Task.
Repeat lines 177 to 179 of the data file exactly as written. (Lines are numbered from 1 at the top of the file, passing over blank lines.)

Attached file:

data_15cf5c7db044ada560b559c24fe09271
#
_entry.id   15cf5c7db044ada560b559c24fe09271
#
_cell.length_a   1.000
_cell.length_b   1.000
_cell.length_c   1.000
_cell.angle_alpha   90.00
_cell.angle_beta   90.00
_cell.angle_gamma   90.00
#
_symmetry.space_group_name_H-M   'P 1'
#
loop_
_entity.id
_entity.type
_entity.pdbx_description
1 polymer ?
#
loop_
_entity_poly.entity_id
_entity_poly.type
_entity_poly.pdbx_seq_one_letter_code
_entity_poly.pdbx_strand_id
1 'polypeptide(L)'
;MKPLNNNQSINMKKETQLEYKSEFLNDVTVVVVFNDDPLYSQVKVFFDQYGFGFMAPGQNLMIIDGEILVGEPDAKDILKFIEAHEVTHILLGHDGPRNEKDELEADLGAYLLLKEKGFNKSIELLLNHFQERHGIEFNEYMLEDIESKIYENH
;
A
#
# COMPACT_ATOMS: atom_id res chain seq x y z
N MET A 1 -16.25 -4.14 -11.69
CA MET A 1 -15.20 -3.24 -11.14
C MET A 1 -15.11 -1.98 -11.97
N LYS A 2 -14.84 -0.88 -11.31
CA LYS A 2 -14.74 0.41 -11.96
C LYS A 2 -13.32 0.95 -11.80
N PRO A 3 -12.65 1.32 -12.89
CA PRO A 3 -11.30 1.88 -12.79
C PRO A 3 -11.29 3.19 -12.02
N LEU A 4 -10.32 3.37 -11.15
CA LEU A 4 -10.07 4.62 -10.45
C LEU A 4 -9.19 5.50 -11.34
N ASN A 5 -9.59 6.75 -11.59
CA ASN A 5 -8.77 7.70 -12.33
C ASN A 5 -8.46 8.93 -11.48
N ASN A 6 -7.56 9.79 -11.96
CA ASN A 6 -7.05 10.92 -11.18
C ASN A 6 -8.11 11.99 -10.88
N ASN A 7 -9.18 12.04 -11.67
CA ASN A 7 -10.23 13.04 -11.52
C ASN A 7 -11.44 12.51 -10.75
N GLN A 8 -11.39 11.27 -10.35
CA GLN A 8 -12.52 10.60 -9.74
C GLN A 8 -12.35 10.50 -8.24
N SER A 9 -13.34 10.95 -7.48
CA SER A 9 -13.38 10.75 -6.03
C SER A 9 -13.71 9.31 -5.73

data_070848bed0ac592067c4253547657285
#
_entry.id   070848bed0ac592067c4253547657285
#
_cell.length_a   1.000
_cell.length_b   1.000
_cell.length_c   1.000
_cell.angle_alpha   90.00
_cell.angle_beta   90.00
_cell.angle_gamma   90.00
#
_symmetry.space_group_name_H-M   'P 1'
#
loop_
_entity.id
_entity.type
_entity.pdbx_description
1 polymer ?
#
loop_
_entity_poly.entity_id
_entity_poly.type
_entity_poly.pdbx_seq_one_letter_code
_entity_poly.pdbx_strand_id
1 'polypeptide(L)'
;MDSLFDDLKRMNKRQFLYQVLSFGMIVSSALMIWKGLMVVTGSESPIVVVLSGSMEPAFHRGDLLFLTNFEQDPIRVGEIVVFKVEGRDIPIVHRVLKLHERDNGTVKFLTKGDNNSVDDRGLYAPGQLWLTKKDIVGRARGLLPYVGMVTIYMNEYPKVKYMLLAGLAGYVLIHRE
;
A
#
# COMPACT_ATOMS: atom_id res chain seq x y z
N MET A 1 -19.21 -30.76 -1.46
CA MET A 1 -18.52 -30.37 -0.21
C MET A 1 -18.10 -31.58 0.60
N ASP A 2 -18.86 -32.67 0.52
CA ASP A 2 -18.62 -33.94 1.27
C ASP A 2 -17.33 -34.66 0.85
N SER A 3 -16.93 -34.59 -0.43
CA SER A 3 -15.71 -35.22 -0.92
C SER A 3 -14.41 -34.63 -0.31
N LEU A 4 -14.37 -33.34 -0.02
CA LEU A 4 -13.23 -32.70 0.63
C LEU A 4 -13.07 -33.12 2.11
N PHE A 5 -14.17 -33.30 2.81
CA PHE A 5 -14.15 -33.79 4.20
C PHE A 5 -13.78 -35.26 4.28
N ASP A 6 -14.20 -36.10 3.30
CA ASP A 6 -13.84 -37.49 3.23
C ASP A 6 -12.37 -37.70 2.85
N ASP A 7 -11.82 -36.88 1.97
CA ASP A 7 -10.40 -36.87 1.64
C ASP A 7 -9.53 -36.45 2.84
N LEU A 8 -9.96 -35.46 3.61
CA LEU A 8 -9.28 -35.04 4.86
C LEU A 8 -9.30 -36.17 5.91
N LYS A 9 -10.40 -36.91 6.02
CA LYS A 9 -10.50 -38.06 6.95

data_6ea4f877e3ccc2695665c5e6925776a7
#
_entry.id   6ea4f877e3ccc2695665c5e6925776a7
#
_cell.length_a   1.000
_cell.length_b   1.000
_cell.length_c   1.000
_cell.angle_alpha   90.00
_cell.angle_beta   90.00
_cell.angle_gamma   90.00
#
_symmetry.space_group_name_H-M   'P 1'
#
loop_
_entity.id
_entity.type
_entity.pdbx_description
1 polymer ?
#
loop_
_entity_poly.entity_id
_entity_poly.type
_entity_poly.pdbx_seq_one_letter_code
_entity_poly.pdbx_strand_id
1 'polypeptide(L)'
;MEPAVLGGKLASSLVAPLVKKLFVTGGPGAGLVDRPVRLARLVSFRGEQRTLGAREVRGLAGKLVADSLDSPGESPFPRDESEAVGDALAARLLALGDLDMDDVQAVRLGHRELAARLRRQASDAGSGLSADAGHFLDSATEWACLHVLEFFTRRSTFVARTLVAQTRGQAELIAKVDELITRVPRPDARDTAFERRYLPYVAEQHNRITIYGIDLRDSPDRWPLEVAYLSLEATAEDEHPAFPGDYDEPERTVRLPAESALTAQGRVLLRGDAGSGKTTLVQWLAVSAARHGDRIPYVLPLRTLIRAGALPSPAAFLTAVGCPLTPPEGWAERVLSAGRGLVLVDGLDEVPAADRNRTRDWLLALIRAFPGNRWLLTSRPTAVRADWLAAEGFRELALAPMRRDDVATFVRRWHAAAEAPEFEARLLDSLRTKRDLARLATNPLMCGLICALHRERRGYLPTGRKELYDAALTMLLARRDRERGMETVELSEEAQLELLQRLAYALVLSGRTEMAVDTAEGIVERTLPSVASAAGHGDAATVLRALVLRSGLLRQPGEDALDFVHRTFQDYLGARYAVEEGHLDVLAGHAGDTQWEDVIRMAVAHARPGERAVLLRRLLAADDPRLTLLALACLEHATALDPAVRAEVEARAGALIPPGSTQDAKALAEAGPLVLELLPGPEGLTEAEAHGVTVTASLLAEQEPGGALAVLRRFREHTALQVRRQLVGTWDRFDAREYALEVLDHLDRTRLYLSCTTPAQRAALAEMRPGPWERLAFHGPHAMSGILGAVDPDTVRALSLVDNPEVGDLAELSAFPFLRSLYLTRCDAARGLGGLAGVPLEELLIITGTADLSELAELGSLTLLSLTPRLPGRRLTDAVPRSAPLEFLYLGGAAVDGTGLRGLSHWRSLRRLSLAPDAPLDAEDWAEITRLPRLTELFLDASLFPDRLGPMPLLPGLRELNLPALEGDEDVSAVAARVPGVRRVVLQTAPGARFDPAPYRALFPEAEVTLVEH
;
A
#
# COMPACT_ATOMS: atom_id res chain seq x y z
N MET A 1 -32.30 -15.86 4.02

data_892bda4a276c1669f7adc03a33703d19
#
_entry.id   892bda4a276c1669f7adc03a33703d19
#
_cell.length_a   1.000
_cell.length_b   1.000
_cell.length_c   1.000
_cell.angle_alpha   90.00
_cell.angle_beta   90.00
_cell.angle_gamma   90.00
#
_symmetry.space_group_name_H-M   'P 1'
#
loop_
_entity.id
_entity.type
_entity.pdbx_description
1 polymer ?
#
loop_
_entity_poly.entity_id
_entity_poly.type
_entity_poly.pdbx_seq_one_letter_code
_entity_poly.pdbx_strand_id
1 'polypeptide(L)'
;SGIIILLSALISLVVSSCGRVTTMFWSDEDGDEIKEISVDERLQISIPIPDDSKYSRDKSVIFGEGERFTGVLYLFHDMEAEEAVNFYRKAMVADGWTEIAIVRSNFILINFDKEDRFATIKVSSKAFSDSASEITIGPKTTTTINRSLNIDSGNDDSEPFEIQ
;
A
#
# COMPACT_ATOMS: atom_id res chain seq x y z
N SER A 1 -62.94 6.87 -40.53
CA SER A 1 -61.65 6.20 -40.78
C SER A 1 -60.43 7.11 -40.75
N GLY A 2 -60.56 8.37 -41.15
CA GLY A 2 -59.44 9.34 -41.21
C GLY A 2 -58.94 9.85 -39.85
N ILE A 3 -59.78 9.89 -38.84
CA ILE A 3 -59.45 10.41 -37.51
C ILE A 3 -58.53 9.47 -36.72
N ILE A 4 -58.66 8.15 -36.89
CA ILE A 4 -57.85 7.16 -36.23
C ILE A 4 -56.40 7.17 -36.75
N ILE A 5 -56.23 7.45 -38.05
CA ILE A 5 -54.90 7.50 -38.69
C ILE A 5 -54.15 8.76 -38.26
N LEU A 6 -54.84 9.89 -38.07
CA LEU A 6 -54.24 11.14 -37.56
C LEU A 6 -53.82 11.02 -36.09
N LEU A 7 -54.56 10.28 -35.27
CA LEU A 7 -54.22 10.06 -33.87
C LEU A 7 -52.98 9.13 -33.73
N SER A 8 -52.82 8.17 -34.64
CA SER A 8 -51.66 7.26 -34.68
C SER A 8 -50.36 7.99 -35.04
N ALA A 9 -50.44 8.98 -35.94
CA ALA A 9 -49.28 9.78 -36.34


C SER A 1 -60.43 7.11 -40.75
N GLY A 2 -60.56 8.37 -41.15
CA GLY A 2 -59.44 9.34 -41.21